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Ruling in Tax Court Lawsuit Signals End of R&D Credit “Discovery Rule”

On March 10, 2009, the United States Tax Court issued an opinion regarding Research and Development tax credits (R&D credits) claimed by Union Carbide. Union Carbide Corporation and Subsidiaries, TC Memo 2009 – 50, Code Sec(s) 41; 174. (hereinafter the UCC Opinion). The ruling in this lawsuit confirmed that taxpayers were not required, contrary to prior law, to satisfy a discovery test in their research.

The claimed R&D activities centered on a manufacturer that conducted R&D activities in its manufacturing facilities and plants. The opinion covers a broad range of topics pertaining to the law of the R&D tax credit, from substan­tiation of the underlying R&D credit to establishing a fixed base period and expansion of substantial rights. The vast majority of legal holdings in this case rejected IRS arguments for heightened standards on the R&D tax credit. Although the taxpayer in this lawsuit had its credits substantially reduced due to certain improperly included supply costs, this opinion is a victory for taxpayers who are electing to claim the R&D tax credit.

This case is especially important for manufacturers that operate under the mistaken belief that they do not qualify for the Research & Development (R&D) tax credit. Such companies are under the impression that the R&D credit only applies to basic research (e.g. research done in universities and laboratories); however, the intent of Congress, and the holdings in this lawsuit, further reinforce that the R&D credit is meant for manufactur­ers to claim with regard to activities that occur at their manufacturing facilities/plants (i.e. “applied research”). In fact, much of the basis for the R&D claim in this case arose from research undertaken for the development and improvement of manufacturing processes. Furthermore, wages were claimed for all types of employees, including engineers, testers, and operators. It bears noting that this is a U.S. Tax Court decision, and significant deference will be given by all courts as the Tax Court is a specialty venue for tax matters, and the judges are appointed based on their tax expertise.

Prior to trial, the IRS conceded that the claims would be decided under the current Treasury regulations (TD 9104) and not the prior Treasury regulations that included the Discovery Test (TD 8930). This is of significance as the IRS has been inconsistent in its treatment of the Discovery Test, especially when auditing R&D Claims from tax years prior to 2004. The instant case involved tax years 1994 and 1995, and furthermore, the amended claims for R&D credits were filed in 1999 before the proposed regulations (eliminating the Discovery Test) were even issued. Again, this is a critical concession, as the IRS has been trying to raise the Discovery Test from the dead, and now appear to have finally accepted the position that it should not be used under any circumstance.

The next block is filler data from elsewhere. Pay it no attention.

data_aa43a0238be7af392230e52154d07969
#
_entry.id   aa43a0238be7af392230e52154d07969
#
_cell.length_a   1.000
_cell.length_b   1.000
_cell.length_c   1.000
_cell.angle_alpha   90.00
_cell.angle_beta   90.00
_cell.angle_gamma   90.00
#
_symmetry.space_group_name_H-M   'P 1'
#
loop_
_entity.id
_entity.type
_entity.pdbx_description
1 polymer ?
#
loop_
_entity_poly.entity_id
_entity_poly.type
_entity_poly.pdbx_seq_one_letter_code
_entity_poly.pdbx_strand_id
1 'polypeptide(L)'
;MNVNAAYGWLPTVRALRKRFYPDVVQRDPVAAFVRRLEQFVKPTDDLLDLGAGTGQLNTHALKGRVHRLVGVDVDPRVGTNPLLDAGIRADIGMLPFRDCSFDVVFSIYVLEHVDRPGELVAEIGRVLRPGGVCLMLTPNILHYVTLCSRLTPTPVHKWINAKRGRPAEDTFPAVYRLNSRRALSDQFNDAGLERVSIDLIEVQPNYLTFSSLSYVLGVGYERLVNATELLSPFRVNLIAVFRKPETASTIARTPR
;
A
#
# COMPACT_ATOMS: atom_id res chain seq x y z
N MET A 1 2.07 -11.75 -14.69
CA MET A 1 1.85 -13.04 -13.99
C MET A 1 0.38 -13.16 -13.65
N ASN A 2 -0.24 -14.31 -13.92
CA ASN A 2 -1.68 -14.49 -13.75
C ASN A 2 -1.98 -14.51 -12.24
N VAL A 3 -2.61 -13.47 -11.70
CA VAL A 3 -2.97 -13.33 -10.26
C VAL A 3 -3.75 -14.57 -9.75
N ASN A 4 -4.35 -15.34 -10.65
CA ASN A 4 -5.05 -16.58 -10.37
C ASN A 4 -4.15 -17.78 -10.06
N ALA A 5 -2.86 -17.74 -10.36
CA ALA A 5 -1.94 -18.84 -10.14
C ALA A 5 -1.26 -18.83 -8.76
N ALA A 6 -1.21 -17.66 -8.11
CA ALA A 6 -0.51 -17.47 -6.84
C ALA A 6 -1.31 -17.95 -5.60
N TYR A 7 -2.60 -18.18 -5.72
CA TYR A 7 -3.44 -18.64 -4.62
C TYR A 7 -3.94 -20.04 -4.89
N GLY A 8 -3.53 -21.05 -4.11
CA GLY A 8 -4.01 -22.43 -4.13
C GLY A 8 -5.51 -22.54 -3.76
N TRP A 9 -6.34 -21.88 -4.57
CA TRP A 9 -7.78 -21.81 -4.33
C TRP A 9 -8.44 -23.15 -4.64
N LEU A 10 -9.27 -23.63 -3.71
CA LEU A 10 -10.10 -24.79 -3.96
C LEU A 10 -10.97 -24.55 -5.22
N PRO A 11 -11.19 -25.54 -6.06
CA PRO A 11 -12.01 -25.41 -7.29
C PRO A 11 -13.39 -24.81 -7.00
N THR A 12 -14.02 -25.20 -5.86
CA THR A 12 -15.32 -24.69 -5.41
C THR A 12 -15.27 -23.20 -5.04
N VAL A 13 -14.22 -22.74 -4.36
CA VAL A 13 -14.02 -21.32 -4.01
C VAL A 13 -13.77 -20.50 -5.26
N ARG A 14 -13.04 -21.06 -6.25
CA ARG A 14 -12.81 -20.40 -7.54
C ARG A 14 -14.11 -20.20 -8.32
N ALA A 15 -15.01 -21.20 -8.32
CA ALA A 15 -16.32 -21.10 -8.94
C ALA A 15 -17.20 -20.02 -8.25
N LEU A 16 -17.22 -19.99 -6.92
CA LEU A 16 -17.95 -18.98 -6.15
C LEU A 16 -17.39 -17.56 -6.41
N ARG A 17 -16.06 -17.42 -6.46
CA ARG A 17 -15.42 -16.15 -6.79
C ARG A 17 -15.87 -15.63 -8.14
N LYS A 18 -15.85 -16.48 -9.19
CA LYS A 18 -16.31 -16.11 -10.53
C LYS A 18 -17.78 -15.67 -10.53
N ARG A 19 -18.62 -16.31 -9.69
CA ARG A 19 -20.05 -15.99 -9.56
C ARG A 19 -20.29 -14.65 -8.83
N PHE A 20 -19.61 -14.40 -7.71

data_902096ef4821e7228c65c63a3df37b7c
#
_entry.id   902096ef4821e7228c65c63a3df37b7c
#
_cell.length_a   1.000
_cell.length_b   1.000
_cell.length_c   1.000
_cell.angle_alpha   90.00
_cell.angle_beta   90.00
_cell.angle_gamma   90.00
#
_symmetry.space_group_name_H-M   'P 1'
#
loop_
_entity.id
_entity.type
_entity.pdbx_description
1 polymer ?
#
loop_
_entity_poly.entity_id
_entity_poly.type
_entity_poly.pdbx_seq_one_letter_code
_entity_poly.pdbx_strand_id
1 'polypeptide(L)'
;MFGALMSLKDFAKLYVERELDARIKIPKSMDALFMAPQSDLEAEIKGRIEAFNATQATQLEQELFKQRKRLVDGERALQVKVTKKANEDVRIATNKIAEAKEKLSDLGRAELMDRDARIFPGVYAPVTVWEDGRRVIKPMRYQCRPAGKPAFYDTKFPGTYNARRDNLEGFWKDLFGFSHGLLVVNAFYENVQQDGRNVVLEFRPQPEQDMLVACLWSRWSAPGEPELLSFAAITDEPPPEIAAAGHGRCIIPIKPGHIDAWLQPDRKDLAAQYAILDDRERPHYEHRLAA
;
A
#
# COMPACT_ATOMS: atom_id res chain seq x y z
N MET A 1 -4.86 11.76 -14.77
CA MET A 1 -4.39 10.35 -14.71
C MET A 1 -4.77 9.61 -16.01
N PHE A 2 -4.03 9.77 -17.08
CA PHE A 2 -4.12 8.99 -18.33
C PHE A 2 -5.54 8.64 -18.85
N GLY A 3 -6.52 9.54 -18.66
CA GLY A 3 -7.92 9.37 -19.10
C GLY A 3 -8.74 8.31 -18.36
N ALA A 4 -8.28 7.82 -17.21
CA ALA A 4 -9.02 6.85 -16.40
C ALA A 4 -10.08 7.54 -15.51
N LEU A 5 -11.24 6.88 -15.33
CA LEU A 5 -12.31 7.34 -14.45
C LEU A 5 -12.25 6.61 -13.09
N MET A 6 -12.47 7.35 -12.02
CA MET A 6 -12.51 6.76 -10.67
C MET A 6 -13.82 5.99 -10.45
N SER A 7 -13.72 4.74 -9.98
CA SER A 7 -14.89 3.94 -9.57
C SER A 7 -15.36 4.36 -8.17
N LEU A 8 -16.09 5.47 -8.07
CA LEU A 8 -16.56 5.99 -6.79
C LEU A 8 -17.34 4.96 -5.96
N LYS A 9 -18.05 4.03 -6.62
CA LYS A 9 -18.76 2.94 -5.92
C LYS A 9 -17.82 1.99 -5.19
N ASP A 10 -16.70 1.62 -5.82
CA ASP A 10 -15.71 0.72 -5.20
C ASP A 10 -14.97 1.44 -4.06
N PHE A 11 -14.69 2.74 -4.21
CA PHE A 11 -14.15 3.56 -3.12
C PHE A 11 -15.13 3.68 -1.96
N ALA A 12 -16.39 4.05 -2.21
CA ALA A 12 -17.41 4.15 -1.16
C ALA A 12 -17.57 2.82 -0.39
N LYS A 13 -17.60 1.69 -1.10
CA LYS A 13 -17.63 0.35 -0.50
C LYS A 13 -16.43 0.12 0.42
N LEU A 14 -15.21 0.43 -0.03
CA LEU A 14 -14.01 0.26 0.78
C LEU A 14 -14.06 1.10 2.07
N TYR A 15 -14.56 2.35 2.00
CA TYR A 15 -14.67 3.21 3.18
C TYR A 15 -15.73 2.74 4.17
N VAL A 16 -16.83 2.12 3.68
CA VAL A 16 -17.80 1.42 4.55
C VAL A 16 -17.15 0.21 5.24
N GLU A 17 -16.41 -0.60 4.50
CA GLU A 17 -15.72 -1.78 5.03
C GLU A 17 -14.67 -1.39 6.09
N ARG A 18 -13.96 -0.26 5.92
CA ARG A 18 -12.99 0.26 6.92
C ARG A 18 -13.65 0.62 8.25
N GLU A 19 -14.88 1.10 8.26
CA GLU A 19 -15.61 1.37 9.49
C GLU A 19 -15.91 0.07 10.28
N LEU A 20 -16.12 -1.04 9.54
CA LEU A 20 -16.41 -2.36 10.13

In addition, throughout the UCC opinion, the Court dismissed IRS assertions that the testimony relied upon was insufficient to substantiate UCC’s R&D credits. In fact, the Court accepted oral testimony by UCC employees, 15 years after the R&D activities oc­curred, and found it to be sufficient to substantiate both the various R&D tax credit claims and the fixed base percentage.

The significance to taxpayers is that IRS examiners have sought to undermine the use of estimates during ex­amination and assert that oral testimony is insufficient in accounting for claimed amounts. This case should stop the IRS dead in its tracks from using this tactic during examination, as estimates have, once again, been validated for use in quantify­ing R&D credits and in determining the fixed base percentage for a taxpayer.

This is clearly good news for taxpayers and their accounting and legal services advisers as they seek to take advantage of one of the most important incentives for business in the tax code, the R&D Tax Credit.

“This ruling further supports the need for continual dialogue between IRS and taxpayers as to the methods upon which an R&D credit should be examined,” said Dhaval Jadav, CEO of alliantgroup.

About alliantgroup

Alliantgroup is the nation’s premier provider of specialty tax services. The company, headquartered in Houston, TX, works with alliantgroup accounting and legal services providers and their clients to ensure that they receive the full benefits of all available federal and state government sponsored tax credit and incentive programs, such as the research and development tax credit, export tax incentives, manufacturing tax incentives, federal and state hiring credits, sales and use tax refund reviews, and a dedicated tax controversy services team that assists in various legal matters, including IRS and State Tax Matters and various lawsuits.  For additional information please visit www.alliantgroup.com.

GET STARTED

Contact our team today with any tax controversy concern you’re facing. We fight every day to protect the interests of the taxpayer, and we look forward to putting you in the best tax situation possible.

GET STARTED

Contact our team today with any tax controversy concern you’re facing. We fight every day to protect the interests of the taxpayer, and we look forward to putting you in the best tax situation possible.

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